FoA sues FWS for making hunting imagery mandatory on federal Duck Stamp

FoA sues FWS for making hunting imagery mandatory on federal Duck Stamp

FoA sues FWS for making hunting imagery mandatory on federal Duck Stamp


Friends of Animals has filed a lawsuit in Connecticut district court against U.S. Fish and Wildlife Service for its new rule that went into effect in May making hunting imagery a mandatory part of the federal Duck Stamp Contest.

Wildlife artists annually vie for the prestige of seeing their art grace each new Duck Stamp, which waterfowl hunters 16 years of age or older are required by law to purchase and carry with their general hunting license.

Ninety-percent of the annual $25 purchase price goes directly to the Migratory Bird Conservation Fund to acquire and protect wetland habitat vital to the survival of migratory waterfowl and purchase conservation easements for the National Wildlife Refuge System.

The beauty of the stamp is that anyone can contribute to conservation by buying them, and they can also be used as free passes into any national wildlife refuge that charges an entry fee. Birders, photographers, artists, stamp collectors and others who don’t get off on killing birds are doing just that, thankfully, because the number of hunters in the U.S. continues to plummet.

“There were not even one million Americans hunting waterfowl in 2015, yet there were 86 million Americans enjoying wildlife watching in 2016. Do the math—this takes the cake as one of the most ludicrous, anti-wildlife, anti-conservation measures the administration has implemented,” said Priscilla Feral, president of Friends of Animals.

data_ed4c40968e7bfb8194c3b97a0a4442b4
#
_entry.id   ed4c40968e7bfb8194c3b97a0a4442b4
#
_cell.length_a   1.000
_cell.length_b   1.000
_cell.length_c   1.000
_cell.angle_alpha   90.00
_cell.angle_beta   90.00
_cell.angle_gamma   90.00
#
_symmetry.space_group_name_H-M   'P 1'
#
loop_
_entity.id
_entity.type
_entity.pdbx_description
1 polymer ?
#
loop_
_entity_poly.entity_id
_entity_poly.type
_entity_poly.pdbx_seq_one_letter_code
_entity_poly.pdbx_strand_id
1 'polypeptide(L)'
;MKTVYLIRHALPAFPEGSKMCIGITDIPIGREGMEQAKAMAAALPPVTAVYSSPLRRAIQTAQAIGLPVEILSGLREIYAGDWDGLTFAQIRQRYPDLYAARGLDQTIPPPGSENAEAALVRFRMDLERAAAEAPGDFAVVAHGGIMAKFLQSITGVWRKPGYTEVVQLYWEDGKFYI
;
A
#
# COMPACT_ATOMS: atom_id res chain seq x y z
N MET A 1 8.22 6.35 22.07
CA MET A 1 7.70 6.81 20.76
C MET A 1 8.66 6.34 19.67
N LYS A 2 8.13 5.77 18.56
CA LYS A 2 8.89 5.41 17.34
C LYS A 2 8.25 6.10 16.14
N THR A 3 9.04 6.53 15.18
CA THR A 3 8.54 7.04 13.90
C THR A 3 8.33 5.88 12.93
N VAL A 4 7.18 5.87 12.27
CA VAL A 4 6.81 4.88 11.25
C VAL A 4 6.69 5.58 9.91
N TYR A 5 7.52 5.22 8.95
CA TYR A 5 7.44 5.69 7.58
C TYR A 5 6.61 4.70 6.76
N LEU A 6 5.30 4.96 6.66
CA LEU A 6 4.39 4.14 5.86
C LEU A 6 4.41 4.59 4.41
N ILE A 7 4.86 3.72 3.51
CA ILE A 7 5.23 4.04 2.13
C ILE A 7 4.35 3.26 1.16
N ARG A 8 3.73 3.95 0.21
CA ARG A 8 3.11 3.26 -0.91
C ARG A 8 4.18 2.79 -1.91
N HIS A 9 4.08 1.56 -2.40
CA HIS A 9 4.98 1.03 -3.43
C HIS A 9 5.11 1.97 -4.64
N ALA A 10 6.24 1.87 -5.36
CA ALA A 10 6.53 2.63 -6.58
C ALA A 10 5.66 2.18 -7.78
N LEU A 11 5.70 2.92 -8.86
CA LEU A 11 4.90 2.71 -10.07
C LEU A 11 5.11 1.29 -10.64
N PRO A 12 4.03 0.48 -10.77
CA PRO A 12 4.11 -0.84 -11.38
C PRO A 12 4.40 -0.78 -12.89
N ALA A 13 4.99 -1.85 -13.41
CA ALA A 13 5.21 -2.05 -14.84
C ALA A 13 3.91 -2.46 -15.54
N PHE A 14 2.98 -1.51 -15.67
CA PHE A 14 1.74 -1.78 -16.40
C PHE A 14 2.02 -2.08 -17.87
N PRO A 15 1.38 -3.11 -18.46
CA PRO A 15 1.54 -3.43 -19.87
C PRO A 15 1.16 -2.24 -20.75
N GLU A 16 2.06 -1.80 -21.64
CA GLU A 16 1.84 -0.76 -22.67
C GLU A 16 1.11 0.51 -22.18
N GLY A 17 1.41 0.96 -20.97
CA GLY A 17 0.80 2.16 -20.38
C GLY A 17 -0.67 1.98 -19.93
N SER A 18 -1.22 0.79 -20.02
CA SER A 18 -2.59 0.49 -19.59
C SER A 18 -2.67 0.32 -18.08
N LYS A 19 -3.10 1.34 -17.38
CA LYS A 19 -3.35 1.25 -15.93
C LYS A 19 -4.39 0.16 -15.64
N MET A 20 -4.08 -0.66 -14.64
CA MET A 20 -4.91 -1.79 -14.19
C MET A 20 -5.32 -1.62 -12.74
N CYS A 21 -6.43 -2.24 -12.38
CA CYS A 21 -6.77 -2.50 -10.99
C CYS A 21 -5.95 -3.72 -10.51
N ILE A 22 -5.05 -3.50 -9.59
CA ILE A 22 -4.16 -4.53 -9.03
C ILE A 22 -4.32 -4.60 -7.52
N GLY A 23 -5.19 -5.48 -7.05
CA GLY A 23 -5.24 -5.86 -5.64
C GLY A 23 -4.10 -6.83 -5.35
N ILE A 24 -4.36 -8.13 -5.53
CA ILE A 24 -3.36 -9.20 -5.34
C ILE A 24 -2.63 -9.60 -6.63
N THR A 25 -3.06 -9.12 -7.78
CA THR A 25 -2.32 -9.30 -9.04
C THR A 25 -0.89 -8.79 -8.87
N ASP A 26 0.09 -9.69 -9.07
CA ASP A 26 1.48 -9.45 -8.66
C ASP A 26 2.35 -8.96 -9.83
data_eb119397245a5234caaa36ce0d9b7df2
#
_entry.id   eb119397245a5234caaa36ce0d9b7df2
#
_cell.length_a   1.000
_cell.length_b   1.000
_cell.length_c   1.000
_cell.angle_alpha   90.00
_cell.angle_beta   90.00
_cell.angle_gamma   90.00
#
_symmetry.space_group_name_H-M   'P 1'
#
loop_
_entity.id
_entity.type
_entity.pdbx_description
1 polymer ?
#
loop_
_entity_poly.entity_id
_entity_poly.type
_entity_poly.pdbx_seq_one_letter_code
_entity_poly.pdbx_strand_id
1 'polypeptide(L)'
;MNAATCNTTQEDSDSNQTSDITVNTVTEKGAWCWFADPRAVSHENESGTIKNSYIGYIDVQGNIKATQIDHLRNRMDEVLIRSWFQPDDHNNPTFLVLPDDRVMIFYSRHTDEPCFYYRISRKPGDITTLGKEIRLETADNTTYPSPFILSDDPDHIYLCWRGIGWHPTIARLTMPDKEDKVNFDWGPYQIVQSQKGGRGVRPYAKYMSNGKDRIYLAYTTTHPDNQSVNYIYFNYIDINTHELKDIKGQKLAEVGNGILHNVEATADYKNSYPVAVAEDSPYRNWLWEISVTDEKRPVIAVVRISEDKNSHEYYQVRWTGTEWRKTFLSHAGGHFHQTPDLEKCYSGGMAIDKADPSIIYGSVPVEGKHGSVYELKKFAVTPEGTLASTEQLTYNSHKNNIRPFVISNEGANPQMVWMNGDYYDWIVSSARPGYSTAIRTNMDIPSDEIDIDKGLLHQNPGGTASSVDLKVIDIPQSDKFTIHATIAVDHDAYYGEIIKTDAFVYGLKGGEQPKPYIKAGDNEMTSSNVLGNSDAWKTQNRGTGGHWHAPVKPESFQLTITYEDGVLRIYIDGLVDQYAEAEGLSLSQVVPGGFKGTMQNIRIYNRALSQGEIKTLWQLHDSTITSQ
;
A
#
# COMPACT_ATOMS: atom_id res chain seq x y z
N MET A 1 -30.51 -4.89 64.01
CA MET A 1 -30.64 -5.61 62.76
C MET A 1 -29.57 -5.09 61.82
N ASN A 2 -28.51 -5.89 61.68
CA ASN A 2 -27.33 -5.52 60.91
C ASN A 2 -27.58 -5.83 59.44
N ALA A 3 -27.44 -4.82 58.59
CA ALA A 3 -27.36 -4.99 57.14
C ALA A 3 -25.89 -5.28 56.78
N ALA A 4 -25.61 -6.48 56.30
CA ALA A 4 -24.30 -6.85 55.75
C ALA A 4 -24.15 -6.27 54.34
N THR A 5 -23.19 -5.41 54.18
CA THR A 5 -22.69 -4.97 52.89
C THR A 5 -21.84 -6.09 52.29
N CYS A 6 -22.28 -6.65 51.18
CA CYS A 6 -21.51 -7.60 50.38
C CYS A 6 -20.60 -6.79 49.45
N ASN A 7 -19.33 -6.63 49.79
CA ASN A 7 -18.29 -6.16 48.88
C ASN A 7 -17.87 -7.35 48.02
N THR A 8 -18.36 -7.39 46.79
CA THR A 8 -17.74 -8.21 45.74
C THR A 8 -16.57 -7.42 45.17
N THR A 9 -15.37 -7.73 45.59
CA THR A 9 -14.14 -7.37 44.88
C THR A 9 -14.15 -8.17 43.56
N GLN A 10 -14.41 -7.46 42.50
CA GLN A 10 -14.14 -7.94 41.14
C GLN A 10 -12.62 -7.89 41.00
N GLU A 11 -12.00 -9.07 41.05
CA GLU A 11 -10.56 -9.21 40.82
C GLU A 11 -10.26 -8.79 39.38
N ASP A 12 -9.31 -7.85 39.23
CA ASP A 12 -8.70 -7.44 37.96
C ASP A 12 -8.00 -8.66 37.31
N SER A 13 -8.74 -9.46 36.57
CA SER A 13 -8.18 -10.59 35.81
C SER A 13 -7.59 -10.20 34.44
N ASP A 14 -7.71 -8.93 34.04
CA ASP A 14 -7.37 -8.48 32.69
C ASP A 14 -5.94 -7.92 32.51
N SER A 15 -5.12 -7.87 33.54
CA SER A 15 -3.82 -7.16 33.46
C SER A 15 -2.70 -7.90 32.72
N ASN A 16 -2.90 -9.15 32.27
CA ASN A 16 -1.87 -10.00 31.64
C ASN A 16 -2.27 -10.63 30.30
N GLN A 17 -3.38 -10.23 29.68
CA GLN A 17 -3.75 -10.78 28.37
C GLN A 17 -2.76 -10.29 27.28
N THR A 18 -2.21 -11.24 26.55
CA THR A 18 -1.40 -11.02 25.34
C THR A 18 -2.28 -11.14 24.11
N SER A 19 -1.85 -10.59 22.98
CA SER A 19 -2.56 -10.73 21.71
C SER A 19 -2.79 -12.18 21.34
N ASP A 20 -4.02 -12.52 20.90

“It’s almost comical the desperate lengths the dwindling hunting industry is willing to go to make its clients feel relevant. But jeopardizing crucial wetland habitat protection is not a laughing matter, so we had to take legal action,” she said.

FoA’s lawsuit states that FWS’ new rule has the potential to reduce funding for the Duck Stamp program by alienating people who do not support hunting and that the agency should have undertaken an environmental analysis to look at the likely negative effects of reduced funding.

“Roughly 85% of public comments opposed the new rule. Ironically, even many hunters objected to the new imagery requirement,” said Adam Kreger, FoA’s Wildlife Law Program’s animal law fellow. “Some commenters stated they would not participate in the program if the rule took place, comments which FWS ignored or downplayed in violation of the Administrative Protection Act.”

Since 1934, Duck Stamp sales have raised more than $950 million to help clean water, aid in flood control, reduce soil erosion, enhance recreation opportunities and protect more than 5.7 million acres of habitat.

“Hunting participation—and corresponding Duck Stamp sales—peaked 50 years ago. We need more people buying Duck Stamps, not fewer,” Kreger said. “The Duck Stamp program cannot survive on only the funds from waterfowl hunters.”